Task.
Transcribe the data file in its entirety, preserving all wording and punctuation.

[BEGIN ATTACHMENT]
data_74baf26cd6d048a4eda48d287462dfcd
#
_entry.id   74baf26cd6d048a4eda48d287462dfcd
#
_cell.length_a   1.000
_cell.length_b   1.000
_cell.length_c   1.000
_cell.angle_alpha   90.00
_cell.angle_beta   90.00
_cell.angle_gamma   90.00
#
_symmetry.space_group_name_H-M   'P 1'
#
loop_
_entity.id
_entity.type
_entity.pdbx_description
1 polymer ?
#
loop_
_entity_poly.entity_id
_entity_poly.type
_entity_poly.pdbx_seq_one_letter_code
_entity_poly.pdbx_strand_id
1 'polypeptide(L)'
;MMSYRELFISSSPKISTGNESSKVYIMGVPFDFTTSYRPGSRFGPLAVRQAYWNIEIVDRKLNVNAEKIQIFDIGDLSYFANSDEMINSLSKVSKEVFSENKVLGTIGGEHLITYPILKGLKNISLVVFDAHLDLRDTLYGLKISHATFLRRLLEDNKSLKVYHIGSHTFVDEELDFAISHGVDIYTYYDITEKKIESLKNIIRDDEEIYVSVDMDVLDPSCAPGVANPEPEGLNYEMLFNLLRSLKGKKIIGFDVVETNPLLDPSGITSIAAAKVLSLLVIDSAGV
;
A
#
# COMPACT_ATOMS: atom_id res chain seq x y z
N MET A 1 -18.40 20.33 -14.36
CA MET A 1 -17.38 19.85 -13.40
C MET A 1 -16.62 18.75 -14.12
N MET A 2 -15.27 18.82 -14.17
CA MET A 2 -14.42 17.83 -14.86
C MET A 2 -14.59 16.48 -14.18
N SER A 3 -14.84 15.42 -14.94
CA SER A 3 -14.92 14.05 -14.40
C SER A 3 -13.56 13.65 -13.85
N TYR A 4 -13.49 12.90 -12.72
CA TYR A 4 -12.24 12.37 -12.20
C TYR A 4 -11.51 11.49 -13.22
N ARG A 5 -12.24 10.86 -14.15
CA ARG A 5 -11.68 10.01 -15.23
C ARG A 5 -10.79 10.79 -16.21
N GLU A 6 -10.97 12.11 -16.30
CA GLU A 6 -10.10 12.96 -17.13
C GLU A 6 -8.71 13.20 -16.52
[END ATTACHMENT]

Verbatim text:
data_74baf26cd6d048a4eda48d287462dfcd
#
_entry.id   74baf26cd6d048a4eda48d287462dfcd
#
_cell.length_a   1.000
_cell.length_b   1.000
_cell.length_c   1.000
_cell.angle_alpha   90.00
_cell.angle_beta   90.00
_cell.angle_gamma   90.00
#
_symmetry.space_group_name_H-M   'P 1'
#
loop_
_entity.id
_entity.type
_entity.pdbx_description
1 polymer ?
#
loop_
_entity_poly.entity_id
_entity_poly.type
_entity_poly.pdbx_seq_one_letter_code
_entity_poly.pdbx_strand_id
1 'polypeptide(L)'
;MMSYRELFISSSPKISTGNESSKVYIMGVPFDFTTSYRPGSRFGPLAVRQAYWNIEIVDRKLNVNAEKIQIFDIGDLSYFANSDEMINSLSKVSKEVFSENKVLGTIGGEHLITYPILKGLKNISLVVFDAHLDLRDTLYGLKISHATFLRRLLEDNKSLKVYHIGSHTFVDEELDFAISHGVDIYTYYDITEKKIESLKNIIRDDEEIYVSVDMDVLDPSCAPGVANPEPEGLNYEMLFNLLRSLKGKKIIGFDVVETNPLLDPSGITSIAAAKVLSLLVIDSAGV
;
A
#
# COMPACT_ATOMS: atom_id res chain seq x y z
N MET A 1 -18.40 20.33 -14.36
CA MET A 1 -17.38 19.85 -13.40
C MET A 1 -16.62 18.75 -14.12
N MET A 2 -15.27 18.82 -14.17
CA MET A 2 -14.42 17.83 -14.86
C MET A 2 -14.59 16.48 -14.18
N SER A 3 -14.84 15.42 -14.94
CA SER A 3 -14.92 14.05 -14.40
C SER A 3 -13.56 13.65 -13.85
N TYR A 4 -13.49 12.90 -12.72
CA TYR A 4 -12.24 12.37 -12.20
C TYR A 4 -11.51 11.49 -13.22
N ARG A 5 -12.24 10.86 -14.15
CA ARG A 5 -11.68 10.01 -15.23
C ARG A 5 -10.79 10.79 -16.21
N GLU A 6 -10.97 12.11 -16.30
CA GLU A 6 -10.10 12.96 -17.13
C GLU A 6 -8.71 13.20 -16.52